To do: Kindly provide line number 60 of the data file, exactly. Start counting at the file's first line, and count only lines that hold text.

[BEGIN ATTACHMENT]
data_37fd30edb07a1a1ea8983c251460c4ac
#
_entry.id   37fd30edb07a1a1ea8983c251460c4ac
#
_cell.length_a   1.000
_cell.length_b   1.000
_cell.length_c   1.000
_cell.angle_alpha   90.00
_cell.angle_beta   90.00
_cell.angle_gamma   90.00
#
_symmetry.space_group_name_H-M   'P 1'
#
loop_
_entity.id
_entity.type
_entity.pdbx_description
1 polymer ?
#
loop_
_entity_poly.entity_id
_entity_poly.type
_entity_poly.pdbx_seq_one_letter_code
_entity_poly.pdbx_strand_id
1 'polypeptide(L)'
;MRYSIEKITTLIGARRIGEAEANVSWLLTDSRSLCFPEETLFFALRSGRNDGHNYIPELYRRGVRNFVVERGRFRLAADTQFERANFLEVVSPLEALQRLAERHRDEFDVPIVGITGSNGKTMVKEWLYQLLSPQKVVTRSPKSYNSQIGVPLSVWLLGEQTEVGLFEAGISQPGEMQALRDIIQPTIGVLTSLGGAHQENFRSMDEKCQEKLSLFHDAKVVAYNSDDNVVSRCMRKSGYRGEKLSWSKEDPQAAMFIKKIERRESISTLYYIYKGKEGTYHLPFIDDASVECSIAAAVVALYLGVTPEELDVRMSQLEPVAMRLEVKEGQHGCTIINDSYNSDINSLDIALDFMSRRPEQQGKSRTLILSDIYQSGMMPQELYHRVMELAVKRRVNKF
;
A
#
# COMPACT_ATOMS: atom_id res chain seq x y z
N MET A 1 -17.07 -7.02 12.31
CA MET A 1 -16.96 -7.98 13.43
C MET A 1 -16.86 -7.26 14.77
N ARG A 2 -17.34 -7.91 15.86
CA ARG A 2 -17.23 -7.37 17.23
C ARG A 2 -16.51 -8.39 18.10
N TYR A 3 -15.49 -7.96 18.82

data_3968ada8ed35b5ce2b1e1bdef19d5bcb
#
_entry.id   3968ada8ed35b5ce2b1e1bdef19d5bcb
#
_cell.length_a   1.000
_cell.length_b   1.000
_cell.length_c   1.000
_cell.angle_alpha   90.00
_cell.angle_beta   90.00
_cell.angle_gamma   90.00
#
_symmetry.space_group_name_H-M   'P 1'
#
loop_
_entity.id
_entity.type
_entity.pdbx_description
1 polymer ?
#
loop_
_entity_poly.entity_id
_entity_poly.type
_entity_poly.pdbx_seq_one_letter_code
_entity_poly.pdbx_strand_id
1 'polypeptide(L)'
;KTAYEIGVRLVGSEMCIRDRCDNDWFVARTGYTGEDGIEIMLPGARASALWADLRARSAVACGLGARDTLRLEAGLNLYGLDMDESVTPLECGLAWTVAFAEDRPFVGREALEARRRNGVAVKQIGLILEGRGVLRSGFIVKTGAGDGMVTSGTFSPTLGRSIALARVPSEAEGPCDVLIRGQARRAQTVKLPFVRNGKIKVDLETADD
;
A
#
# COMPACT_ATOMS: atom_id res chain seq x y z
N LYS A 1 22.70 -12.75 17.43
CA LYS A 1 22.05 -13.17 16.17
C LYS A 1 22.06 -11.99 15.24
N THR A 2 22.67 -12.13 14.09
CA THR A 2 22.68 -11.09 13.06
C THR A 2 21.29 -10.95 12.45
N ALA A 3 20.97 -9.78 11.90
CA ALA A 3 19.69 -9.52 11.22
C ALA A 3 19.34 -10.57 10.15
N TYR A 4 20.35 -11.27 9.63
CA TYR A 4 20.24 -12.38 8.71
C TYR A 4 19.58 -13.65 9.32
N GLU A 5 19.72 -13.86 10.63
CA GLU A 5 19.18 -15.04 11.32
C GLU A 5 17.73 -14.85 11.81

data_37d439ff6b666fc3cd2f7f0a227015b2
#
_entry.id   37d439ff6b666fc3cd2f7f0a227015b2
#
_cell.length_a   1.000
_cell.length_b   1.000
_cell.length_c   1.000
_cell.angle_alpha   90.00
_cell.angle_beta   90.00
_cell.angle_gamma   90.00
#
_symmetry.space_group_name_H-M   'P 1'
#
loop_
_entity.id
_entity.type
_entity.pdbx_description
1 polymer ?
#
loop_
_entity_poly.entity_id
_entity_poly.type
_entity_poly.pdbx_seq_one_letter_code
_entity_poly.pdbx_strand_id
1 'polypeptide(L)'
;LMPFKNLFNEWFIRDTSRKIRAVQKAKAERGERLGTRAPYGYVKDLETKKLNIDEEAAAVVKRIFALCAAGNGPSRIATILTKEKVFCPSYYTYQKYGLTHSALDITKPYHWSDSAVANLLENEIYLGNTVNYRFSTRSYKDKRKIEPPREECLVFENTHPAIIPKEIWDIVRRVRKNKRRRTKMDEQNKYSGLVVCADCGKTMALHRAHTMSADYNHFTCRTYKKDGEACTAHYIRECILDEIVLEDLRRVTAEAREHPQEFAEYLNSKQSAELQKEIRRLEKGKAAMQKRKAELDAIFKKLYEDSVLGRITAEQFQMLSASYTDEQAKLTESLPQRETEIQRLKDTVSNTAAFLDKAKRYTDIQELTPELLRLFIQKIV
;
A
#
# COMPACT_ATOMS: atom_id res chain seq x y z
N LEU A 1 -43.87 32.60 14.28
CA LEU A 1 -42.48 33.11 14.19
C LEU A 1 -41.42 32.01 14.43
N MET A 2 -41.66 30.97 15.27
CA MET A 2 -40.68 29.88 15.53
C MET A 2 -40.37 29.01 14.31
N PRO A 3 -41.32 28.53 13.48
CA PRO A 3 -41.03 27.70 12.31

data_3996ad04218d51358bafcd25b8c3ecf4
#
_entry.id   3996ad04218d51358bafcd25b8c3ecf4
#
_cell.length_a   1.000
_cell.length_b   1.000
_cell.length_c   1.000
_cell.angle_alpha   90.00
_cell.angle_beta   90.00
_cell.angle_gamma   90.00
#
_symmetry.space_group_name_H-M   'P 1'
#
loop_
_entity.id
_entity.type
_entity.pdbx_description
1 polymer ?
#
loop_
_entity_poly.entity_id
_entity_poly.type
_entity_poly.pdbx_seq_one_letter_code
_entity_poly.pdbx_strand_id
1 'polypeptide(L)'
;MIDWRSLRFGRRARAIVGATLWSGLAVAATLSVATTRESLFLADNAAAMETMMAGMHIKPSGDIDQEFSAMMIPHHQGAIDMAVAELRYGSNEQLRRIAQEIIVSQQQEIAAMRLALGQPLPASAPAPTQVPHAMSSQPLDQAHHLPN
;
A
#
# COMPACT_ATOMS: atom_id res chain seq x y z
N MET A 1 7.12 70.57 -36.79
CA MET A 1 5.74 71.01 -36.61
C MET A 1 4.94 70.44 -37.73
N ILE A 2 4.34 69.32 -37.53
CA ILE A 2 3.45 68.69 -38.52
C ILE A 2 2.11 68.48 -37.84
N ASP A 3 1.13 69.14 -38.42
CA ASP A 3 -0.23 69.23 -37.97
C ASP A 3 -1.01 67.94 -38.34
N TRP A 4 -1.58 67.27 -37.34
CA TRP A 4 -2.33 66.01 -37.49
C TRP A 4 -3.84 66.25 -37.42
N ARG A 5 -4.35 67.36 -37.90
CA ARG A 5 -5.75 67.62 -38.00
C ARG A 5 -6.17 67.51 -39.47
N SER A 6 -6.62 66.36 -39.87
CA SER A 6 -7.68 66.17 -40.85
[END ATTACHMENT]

_entity_poly.pdbx_seq_one_letter_code